It’s fair to say I got some strange looks when I told my family and friends that I spent an afternoon riding around Stockholm’s underground system when I only had a handful of days in the country. And sure, doing that in pretty much any other country would be weird. But Stockholm, home to the world’s longest art gallery – the underground system – was one place I would probably return to for this gallery alone.
There are 100 stations across Stockholm’s vast underground train system and 90 of these have been individually decorated by artists from around the world. Featuring incredible paintings, sculptures and light-works, this is one art gallery you could cover in a day.
Some stations have been fashioned to look like real caves, while others focus on issues like women’s rights, deforestation and inclusivity. It’s impossible to travel around all of the stations (unless you’re prepared to say goodbye to daylight for a good few days) but there are suggested routes all over the internet detailing which stations you should stop off at.
A great map I used when planning my route is Expedia’s interactive walk-around of the stations. It provides information and background on each of the artists and is a cool website to check out if you can’t visit in person.
There are three main lines on the Metro system – red, green and blue. Off the top of my head I can’t remember how much I paid for a ticket, but it was no more than £5 for a ticket to cover all stations. However, the beauty of only traveling underground means you don’t need to swipe in and out at each station (or whatever the Swedish equivalent is to the Oyster card system in London!) so technically speaking, any ticket will allow you to venture around.
Just bear in mind that ticket inspectors do exist and, although I didn’t come across any of them, I imagine they probably wouldn’t be too happy if you didn’t have a valid ticket. Just a thought.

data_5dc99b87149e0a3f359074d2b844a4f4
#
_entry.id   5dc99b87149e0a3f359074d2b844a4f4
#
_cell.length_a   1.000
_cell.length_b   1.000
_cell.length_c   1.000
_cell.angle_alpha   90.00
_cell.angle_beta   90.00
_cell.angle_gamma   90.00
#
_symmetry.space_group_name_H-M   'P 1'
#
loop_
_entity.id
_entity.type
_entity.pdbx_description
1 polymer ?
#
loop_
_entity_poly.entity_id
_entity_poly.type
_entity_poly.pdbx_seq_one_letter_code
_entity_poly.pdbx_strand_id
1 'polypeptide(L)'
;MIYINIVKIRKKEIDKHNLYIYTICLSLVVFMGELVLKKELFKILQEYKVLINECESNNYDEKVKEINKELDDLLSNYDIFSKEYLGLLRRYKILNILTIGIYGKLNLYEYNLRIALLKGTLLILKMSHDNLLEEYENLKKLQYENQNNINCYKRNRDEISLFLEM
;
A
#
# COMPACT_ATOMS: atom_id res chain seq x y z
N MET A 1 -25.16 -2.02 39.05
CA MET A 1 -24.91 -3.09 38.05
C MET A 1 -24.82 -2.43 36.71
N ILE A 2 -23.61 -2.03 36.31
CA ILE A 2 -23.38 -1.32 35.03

Predictably, one of my favourite stations was Stadion Station – entirely filled with rainbows in a tribute to Stockholm’s hosting of the Olympic Games in 1912. Not only are the walls and ceilings of the station painted in rainbow hues, but the escalators up to the exit also glow with the same shades. A perfect Instagram opportunity that you definitely won’t get anywhere else in the world.
Solna Centrum was also pretty cool – bright red and green to represent rural depopulation and deforestation. It was created to look just like a cave and the huge, arching walls definitely give it that feeling. It’s almost echo-y.
One of the platforms along Tensta station displays the word “brotherhood” in 18 different languages. It’s supposed to symbolise multiculturalism and inclusiveness. Many of the signs are painted in different colours with no clear pattern between them.
The white, cave-style walls are the perfect backdrop to the colourful signs and really make you appreciate their motive even more.
The entirety of the underground system covers an impressive 110km of track – all the more impressive if you consider the amount of water in and around Stockholm’s centre.
Another fun fact about the rainbow station – Östermalms IP (the local area) serves as the main festival area for the Stockholm Pride festival each year. The nearest station very coincidentally happens to be Stadion – filled with all of the colours of pride! It was something of a controversial subject when it was created in 1973 – especially because of the caved nature of the station.
Some thought it would encourage thoughts of negativity and the idea of ‘bad things’ happening in a dark cave, so the rainbows serve to show that, actually, Stadion is the exact opposite.
Helga Henschen, her brother Lars and Arne Sedell spent more than a year painting and decorating Tensta station in 1975. The idea for the theme is a truly lovely one: Helga wanted everyone who visited Stockholm (and the station) to feel at home and welcomed, no matter where they came from.
Various pieces of art dotted around the station are called “A rose for the immigrants”, “Solidarity”, “Kinship”, and words written and painted on the walls are those of the residents who live in the area. Tensta has always had a big, multicultural background, which makes the artwork in this station all the more heartwarming.
Tekniska Högskolan was a station hard to properly capture. It’s right next to the Royal Institute of Technology and so its theme follows the four elements. There are hanging artworks and features all around the walls and ceiling of the station, but because of how busy it was at the time I struggled to capture good images of them.
But the walls are also pretty cool. Another cave themed station, the surroundings at Tekniska Högskolan are painted light blues, greys and off-whites, making the whole place seem slightly other-worldly.
I’m so glad I took the time to explore Stockholm’s underground art gallery. Had it not been a horrible, rainy day then there’s a chance I would have kept my sight-seeing above ground, but this is such a unique idea for showing art that it’s definitely worth a visit.
Even if you haven’t got long to spend in the city, use the Metro system to get between A and B so you can see the different styles of art on your journeys, even if not for an actual event of seeing the sights.
Have you visited Stockholm’s underground art gallery? Which was your favourite station? Let me know in the comments!